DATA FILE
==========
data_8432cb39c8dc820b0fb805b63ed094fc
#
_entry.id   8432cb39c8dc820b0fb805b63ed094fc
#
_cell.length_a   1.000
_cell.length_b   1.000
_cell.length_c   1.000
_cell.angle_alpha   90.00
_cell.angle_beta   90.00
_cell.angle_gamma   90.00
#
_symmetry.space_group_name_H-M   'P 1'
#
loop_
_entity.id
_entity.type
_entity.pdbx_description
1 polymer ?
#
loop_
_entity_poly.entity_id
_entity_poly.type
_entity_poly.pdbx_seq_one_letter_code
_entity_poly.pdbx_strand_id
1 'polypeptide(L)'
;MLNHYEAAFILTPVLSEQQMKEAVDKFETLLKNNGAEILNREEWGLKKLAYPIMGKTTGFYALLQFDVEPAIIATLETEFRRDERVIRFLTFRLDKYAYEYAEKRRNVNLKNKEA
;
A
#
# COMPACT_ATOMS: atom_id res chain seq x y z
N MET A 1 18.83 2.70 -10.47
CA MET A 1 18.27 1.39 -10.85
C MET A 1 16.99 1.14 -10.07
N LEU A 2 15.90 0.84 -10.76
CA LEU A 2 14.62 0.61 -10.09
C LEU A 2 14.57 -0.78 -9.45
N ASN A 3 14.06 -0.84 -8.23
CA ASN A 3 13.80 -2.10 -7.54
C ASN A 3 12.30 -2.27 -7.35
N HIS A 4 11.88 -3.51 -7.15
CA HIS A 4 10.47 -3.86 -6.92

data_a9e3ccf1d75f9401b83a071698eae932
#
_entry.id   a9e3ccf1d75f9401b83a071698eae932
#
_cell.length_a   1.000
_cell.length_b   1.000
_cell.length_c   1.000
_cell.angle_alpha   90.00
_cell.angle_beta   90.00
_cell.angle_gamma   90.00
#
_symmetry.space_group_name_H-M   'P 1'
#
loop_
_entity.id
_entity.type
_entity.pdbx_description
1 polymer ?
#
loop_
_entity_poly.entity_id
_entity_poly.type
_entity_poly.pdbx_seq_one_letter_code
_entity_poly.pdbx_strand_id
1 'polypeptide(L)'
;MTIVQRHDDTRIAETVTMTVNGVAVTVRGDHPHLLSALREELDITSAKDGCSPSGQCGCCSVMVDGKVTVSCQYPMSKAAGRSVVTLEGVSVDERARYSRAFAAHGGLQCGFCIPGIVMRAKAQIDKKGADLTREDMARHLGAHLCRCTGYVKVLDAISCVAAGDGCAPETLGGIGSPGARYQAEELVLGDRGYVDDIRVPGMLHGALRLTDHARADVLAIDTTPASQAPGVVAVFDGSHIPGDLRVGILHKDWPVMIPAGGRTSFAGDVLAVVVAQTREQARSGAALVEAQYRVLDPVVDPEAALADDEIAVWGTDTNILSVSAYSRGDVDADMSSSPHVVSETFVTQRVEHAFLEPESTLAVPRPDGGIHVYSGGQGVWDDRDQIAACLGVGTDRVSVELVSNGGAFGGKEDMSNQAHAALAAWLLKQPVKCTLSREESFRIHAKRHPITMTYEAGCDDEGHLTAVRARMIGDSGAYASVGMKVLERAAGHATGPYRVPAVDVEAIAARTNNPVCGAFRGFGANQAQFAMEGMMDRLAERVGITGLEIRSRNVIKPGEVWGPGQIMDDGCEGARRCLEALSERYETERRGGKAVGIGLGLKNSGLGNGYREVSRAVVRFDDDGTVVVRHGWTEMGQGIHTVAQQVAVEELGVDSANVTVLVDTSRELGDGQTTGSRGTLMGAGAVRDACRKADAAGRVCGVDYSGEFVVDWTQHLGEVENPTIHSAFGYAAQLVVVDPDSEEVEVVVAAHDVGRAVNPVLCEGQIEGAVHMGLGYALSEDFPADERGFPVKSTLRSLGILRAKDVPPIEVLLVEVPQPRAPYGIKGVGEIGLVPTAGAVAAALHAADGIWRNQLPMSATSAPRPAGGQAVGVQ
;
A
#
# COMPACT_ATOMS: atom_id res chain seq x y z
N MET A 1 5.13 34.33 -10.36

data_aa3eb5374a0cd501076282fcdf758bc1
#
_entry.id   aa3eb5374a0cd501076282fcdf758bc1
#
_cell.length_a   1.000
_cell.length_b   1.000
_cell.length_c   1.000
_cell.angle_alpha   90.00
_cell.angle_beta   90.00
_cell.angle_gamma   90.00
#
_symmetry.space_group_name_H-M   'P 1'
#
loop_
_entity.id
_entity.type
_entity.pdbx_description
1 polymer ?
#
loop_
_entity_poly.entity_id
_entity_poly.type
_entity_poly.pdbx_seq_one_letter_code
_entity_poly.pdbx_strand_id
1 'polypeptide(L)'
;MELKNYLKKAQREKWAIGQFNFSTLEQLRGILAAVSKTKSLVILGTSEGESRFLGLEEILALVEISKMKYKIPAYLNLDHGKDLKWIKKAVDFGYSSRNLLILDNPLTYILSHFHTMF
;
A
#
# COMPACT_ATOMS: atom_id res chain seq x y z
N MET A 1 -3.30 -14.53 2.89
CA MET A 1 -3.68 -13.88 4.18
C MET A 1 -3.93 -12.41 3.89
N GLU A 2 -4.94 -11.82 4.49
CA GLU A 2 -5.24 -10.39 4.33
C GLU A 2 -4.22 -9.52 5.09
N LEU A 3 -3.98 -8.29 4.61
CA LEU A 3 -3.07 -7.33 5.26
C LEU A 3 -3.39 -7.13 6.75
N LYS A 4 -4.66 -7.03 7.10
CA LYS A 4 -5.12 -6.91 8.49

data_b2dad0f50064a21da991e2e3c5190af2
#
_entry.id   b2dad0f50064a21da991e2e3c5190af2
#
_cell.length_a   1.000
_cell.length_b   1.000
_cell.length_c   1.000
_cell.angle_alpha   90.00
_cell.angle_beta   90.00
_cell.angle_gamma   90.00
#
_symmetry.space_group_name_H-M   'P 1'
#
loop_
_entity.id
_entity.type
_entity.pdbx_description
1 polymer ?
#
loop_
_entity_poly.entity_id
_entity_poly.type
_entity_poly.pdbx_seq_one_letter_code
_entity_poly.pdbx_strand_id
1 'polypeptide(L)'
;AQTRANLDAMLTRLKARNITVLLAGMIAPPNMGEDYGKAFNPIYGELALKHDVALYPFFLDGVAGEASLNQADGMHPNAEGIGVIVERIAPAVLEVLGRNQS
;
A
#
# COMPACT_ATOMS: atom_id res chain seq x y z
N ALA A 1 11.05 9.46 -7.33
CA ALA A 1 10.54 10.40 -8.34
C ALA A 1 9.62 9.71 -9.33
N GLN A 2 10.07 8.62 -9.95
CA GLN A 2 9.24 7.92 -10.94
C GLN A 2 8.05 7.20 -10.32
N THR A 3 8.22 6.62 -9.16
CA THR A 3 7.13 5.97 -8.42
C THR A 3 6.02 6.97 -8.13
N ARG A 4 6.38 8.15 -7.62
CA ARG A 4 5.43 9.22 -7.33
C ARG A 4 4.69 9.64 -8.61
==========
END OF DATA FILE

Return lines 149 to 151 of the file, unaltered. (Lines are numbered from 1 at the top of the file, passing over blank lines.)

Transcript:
C GLN A 2 8.05 7.20 -10.32
N THR A 3 8.22 6.62 -9.16
CA THR A 3 7.13 5.97 -8.42